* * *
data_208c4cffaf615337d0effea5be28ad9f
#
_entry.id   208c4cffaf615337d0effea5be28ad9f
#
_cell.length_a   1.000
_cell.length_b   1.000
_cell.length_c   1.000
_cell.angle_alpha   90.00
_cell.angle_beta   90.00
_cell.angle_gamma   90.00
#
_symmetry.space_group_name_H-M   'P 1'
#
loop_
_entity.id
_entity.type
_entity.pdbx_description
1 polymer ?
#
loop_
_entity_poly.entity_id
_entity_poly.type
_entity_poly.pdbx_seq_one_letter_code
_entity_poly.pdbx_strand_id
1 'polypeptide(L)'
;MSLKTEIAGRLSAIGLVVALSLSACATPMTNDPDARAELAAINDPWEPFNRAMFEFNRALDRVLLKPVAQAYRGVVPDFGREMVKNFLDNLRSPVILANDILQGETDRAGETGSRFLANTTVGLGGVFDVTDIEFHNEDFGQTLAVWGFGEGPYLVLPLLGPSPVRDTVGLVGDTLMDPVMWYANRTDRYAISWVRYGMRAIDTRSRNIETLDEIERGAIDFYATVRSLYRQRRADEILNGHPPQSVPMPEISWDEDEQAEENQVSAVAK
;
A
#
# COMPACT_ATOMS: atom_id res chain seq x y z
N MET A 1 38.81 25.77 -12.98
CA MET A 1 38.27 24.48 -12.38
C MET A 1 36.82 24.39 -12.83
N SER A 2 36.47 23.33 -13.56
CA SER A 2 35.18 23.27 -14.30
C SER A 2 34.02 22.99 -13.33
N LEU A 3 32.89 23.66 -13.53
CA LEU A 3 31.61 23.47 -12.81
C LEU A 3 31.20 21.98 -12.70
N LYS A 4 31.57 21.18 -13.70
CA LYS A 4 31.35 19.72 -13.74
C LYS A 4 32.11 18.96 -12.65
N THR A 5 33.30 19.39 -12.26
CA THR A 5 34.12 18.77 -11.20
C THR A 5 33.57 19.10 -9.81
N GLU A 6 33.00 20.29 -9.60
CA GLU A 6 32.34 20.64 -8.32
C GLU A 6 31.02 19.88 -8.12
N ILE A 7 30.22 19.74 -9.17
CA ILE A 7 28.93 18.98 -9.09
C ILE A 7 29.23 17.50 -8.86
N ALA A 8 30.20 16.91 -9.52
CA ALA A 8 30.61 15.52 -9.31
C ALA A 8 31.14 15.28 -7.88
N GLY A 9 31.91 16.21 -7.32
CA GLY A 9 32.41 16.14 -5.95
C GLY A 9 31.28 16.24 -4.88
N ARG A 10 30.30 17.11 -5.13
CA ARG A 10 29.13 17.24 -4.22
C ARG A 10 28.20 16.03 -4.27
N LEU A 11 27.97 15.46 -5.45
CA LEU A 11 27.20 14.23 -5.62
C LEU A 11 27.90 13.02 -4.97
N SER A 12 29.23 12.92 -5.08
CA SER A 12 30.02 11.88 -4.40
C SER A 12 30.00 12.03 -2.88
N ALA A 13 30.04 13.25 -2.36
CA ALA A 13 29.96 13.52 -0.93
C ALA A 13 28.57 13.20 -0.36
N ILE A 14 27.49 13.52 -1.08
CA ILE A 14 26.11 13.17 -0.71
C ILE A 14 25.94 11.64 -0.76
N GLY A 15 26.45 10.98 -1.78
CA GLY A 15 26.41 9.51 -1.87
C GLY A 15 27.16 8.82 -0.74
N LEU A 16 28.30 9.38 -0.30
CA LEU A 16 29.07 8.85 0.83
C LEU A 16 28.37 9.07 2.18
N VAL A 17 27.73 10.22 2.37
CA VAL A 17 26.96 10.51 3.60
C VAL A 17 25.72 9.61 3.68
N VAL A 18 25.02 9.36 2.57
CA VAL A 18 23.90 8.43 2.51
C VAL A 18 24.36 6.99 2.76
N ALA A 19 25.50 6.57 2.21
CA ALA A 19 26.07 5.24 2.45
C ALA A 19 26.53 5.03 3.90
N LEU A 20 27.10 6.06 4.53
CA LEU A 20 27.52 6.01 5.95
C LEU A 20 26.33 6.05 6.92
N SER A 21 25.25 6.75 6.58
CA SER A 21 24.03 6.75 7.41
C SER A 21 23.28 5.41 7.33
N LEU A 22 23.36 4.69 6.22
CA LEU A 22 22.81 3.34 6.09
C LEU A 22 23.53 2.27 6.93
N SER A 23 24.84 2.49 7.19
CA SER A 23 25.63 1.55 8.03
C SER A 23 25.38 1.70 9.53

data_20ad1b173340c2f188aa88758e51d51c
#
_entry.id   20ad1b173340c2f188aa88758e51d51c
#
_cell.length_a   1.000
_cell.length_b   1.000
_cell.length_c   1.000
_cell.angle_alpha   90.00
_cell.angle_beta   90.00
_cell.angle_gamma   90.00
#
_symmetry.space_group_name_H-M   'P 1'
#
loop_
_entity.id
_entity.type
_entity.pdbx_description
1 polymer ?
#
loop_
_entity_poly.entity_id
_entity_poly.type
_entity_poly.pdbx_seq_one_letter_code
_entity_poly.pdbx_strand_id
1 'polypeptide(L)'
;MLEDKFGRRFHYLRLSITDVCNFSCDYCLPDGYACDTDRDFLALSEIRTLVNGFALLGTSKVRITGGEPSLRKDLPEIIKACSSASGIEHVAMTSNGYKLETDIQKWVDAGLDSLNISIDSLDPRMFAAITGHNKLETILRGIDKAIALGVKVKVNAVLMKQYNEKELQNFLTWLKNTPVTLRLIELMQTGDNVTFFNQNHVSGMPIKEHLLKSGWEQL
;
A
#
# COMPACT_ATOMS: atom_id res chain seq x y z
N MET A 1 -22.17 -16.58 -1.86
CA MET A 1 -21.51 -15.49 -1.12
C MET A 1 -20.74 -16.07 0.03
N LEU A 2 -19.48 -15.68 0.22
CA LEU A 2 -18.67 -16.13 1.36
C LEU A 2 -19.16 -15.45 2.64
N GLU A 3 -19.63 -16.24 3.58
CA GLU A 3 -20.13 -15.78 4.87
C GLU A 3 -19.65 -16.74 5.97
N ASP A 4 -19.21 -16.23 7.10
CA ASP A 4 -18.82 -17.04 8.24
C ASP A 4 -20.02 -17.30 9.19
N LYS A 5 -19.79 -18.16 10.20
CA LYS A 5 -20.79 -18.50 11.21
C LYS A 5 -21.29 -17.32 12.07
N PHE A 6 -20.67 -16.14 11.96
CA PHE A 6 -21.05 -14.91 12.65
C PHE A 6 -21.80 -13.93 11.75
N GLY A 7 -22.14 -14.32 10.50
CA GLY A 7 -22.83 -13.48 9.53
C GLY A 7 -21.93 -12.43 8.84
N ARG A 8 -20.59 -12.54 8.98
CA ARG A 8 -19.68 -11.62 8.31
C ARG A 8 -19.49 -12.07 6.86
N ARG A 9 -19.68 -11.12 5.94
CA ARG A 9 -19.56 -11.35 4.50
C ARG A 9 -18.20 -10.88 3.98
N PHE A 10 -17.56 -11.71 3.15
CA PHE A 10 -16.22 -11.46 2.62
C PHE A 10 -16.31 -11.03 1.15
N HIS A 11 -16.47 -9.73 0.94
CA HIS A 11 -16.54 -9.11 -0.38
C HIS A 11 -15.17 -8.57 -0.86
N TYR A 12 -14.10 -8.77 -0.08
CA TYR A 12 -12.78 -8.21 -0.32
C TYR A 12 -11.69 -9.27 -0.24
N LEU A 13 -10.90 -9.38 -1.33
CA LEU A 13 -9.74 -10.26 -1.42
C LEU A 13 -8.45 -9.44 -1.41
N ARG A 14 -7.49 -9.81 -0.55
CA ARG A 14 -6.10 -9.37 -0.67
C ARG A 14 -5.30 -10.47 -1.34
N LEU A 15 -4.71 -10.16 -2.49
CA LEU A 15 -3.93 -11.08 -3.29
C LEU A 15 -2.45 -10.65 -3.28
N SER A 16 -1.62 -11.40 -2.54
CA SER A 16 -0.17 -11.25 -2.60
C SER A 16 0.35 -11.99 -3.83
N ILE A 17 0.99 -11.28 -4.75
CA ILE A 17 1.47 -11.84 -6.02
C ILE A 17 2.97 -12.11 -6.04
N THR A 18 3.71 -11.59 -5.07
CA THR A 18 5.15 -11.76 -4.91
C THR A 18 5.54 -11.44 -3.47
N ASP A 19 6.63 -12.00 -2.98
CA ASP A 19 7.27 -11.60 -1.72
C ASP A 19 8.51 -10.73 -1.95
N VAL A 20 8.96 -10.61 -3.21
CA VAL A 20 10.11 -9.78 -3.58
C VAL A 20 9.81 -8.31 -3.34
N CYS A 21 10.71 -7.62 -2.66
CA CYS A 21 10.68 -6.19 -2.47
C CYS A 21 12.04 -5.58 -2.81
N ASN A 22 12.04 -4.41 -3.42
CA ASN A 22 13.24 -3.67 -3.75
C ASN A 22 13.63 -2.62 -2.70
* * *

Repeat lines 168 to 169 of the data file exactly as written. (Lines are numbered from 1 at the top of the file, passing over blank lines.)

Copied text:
C LEU A 13 -8.45 -9.44 -1.41
N ARG A 14 -7.49 -9.81 -0.55